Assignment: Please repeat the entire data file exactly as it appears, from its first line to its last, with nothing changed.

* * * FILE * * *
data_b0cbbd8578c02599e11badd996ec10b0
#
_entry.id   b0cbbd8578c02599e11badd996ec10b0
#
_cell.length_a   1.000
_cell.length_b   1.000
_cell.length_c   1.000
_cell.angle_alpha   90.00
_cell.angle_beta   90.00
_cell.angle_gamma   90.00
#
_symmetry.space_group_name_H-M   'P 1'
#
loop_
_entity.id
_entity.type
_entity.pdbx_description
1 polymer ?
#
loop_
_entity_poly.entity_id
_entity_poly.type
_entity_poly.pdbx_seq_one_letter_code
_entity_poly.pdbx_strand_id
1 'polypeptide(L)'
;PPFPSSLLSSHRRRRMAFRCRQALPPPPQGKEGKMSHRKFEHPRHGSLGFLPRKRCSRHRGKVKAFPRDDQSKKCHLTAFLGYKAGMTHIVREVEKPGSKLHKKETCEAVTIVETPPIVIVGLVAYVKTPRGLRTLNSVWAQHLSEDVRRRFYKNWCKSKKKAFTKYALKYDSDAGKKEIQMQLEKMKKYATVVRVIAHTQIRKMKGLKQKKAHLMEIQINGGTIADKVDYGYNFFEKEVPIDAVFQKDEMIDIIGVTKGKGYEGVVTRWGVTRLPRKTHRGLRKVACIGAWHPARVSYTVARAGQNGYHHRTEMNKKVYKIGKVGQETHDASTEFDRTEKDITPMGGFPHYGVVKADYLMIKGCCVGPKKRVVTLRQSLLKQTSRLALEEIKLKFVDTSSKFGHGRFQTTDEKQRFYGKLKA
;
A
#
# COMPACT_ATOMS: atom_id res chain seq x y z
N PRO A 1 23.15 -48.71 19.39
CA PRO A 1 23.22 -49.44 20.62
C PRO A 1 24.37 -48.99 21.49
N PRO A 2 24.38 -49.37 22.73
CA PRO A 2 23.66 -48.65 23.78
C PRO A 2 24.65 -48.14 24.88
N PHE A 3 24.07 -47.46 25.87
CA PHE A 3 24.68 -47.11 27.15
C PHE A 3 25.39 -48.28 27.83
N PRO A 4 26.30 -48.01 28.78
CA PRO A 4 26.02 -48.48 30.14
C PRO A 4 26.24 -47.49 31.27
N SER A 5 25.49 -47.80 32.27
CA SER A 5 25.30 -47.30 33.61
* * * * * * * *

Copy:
data_b0cbbd8578c02599e11badd996ec10b0
#
_entry.id   b0cbbd8578c02599e11badd996ec10b0
#
_cell.length_a   1.000
_cell.length_b   1.000
_cell.length_c   1.000
_cell.angle_alpha   90.00
_cell.angle_beta   90.00
_cell.angle_gamma   90.00
#
_symmetry.space_group_name_H-M   'P 1'
#
loop_
_entity.id
_entity.type
_entity.pdbx_description
1 polymer ?
#
loop_
_entity_poly.entity_id
_entity_poly.type
_entity_poly.pdbx_seq_one_letter_code
_entity_poly.pdbx_strand_id
1 'polypeptide(L)'
;PPFPSSLLSSHRRRRMAFRCRQALPPPPQGKEGKMSHRKFEHPRHGSLGFLPRKRCSRHRGKVKAFPRDDQSKKCHLTAFLGYKAGMTHIVREVEKPGSKLHKKETCEAVTIVETPPIVIVGLVAYVKTPRGLRTLNSVWAQHLSEDVRRRFYKNWCKSKKKAFTKYALKYDSDAGKKEIQMQLEKMKKYATVVRVIAHTQIRKMKGLKQKKAHLMEIQINGGTIADKVDYGYNFFEKEVPIDAVFQKDEMIDIIGVTKGKGYEGVVTRWGVTRLPRKTHRGLRKVACIGAWHPARVSYTVARAGQNGYHHRTEMNKKVYKIGKVGQETHDASTEFDRTEKDITPMGGFPHYGVVKADYLMIKGCCVGPKKRVVTLRQSLLKQTSRLALEEIKLKFVDTSSKFGHGRFQTTDEKQRFYGKLKA
;
A
#
# COMPACT_ATOMS: atom_id res chain seq x y z
N PRO A 1 23.15 -48.71 19.39
CA PRO A 1 23.22 -49.44 20.62
C PRO A 1 24.37 -48.99 21.49
N PRO A 2 24.38 -49.37 22.73
CA PRO A 2 23.66 -48.65 23.78
C PRO A 2 24.65 -48.14 24.88
N PHE A 3 24.07 -47.46 25.87
CA PHE A 3 24.68 -47.11 27.15
C PHE A 3 25.39 -48.28 27.83
N PRO A 4 26.30 -48.01 28.78
CA PRO A 4 26.02 -48.48 30.14
C PRO A 4 26.24 -47.49 31.27
N SER A 5 25.49 -47.80 32.27
CA SER A 5 25.30 -47.30 33.61